The Sound of Black Joy: A New Year’s Eve Meditation

There is a New Year’s Eve I remember vividly like the afterglow of a fireworks display. I was very young, barely five, enjoying the newfound victory of staying up until “Happy New Year”.

I stood in the fog created by the multiple braai-stands, mystified by the happenings of black joy that intensified with every song that played on the chart, counting us down to the anticipated three-two-one and, most importantly, the song that was to carry us into the new year straight after.

The moment finally came. I remember my mother screaming around the yard with her sisters, with 100-if-you-lucky shooters in hand, muting the stars with crickets. I remember blocking my ears to cushion the thundering blows of Ama-Bhomu and I remember the sound of zinc roofs trembling under the terror of Malum’ Mthoko’s Telefunken sound system. I may not remember the exact song that played at midnight that year, but the significance of “Ingoma Ehlukanise Unyaka” was something that stayed in my memory until today.

The space between then and now is filled with many songs that defined the times that never stopped moving. From Brenda Fassie’s ‘Vulindlela’, Mafikizolo’s ‘Bhuti Ngihamba Nawe’, to the more recent ‘Umlilo’ by Big NUZ, and last year’s heavily meme’d ‘Sobulala u Van Damme’. I should also highlight the difference in tastes that resulted in one Metro-FM-listening echelon of our culturally diverse society “splitting the year” to Babes Wodumo’s Wololo, in the same year that ‘Sobulala u Van Damme’ did.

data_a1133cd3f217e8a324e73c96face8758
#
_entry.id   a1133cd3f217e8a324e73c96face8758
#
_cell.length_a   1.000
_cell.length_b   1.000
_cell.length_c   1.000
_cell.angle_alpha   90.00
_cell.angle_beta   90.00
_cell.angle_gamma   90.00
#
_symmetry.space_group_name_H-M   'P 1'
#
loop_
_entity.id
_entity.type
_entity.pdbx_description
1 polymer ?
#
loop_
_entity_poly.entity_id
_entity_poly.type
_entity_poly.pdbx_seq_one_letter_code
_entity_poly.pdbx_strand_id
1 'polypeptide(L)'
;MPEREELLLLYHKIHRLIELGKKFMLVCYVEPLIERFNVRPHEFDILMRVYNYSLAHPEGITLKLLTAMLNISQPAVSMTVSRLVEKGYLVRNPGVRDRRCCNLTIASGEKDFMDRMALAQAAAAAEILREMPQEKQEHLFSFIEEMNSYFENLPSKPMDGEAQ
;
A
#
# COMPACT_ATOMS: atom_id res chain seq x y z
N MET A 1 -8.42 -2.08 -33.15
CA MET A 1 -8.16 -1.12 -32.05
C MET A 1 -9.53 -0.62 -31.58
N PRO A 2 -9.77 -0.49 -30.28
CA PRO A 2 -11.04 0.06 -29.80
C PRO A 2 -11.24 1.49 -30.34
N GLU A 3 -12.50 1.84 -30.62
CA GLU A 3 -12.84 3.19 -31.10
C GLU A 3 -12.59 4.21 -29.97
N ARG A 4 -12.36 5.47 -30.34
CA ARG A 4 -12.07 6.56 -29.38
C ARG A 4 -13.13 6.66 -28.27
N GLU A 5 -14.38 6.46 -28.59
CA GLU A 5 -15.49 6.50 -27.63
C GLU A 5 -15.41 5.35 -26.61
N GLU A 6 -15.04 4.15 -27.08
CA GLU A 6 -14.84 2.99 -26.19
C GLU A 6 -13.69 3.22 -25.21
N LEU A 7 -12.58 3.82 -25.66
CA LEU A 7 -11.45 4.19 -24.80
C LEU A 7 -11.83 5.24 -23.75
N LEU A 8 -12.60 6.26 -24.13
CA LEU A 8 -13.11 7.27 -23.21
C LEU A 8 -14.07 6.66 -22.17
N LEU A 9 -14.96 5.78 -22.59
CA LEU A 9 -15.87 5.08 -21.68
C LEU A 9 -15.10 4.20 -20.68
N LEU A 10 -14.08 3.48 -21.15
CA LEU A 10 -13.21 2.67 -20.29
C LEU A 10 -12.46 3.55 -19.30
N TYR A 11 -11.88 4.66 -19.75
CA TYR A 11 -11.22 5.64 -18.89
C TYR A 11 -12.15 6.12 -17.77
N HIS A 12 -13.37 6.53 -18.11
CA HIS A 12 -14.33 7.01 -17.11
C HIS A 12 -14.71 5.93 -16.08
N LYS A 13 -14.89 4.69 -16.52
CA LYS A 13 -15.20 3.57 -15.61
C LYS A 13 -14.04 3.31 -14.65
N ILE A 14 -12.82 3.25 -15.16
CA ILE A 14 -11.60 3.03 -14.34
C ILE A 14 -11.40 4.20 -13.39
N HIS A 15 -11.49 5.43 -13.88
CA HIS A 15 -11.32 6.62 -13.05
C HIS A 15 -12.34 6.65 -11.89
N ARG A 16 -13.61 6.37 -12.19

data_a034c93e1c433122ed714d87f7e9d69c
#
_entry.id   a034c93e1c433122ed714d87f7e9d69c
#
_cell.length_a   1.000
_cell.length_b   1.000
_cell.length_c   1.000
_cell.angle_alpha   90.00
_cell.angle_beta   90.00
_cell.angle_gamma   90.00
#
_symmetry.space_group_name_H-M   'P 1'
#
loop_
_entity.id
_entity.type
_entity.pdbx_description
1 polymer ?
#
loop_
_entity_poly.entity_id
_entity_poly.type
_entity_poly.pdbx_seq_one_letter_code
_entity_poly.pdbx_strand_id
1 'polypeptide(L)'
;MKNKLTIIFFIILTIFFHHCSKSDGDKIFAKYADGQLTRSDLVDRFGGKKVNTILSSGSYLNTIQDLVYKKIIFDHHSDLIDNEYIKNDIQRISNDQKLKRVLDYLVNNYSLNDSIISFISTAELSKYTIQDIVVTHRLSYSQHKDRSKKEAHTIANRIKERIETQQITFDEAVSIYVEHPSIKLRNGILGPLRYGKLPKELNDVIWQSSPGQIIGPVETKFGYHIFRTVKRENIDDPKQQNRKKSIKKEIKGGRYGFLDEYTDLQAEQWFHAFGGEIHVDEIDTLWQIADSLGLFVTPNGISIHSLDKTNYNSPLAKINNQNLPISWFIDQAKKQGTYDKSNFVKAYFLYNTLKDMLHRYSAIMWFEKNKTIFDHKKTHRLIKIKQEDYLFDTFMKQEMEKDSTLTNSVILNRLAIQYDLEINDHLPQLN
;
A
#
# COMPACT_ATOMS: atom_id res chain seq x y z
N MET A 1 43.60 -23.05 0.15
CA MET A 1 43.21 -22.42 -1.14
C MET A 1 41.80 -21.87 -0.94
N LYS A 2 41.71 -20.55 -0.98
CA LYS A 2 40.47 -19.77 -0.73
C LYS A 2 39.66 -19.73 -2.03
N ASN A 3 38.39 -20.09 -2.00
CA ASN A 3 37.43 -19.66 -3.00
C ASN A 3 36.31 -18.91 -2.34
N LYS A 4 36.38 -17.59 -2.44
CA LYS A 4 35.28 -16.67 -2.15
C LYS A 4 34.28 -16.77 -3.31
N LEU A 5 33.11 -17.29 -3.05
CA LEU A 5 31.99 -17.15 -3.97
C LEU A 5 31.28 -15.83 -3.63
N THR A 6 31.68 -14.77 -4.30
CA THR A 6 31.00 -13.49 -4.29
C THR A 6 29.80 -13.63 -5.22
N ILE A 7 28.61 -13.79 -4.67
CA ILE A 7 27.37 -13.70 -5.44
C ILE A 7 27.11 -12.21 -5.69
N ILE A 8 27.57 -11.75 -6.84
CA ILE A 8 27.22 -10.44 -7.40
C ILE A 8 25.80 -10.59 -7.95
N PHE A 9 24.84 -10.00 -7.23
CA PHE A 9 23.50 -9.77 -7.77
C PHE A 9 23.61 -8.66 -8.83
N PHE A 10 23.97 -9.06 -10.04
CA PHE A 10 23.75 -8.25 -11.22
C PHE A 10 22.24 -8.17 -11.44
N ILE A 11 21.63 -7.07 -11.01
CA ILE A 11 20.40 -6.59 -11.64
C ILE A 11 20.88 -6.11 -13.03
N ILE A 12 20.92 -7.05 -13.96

It is now December 2017. The December of the vosho-induced paralysis and Gin salads, amongst many other things. New Years Eve is around the corner and many of us are ritualistically sacrificing the dick that is to stay in 2017, for the sake of our own wellbeing. More importantly though, we are about to find out which song is worthy of carrying us into 2018, the sonic epitome of alrightness in 2017.

There are many contenders. ‘Omunye’ by Distruction Boyz, for one, had the entire nation proclaiming their wig-less-ness since the release of their much anticipated album titled ‘Gqom Is The Future’. If you listened to Gqom 5 years ago, back when The Boyz had their phone numbers at the end of their song titles, when GTi driving bhutis tried to silence Gqom ngoba lento inomsindo, you’ll understand why this moment is so important. The Boyz have worked from the start to carve their own space in an industry that was not really about them. Now they have one of the biggest songs and that kind of impact makes me look at them with the same vicarious pleasures my uncles had when they watched soccer players rise from similar circumstances and make it to some big squad or whatever.

The other big contender is Midnight Starring by Busiswa and Moonchild feat. Dj Tira & Dj Maphorisa (in all honesty). Another Gqom gem. I’ve actually heard more of this song since I have been in Durban and that is very telling. 5-year-olds will scream “please call future baby” with their last niknaks breathe, aunties demand the song like “aw’fake i panty eline lace lapho”. It literally gets more iconic. Those lyrics, those voices, those yebo’s that demand that you agree – it’s all power, with the black femme face we deserve.

When we reach the pivotal three-two-one this weekend, I would be happy if any of these songs took it. It’s not an easy task to get the entire nation gyrating into the promising arms of a new year. And it’s all the more significant now that it feels like it will be one of our own who will define the times that never cease to move.

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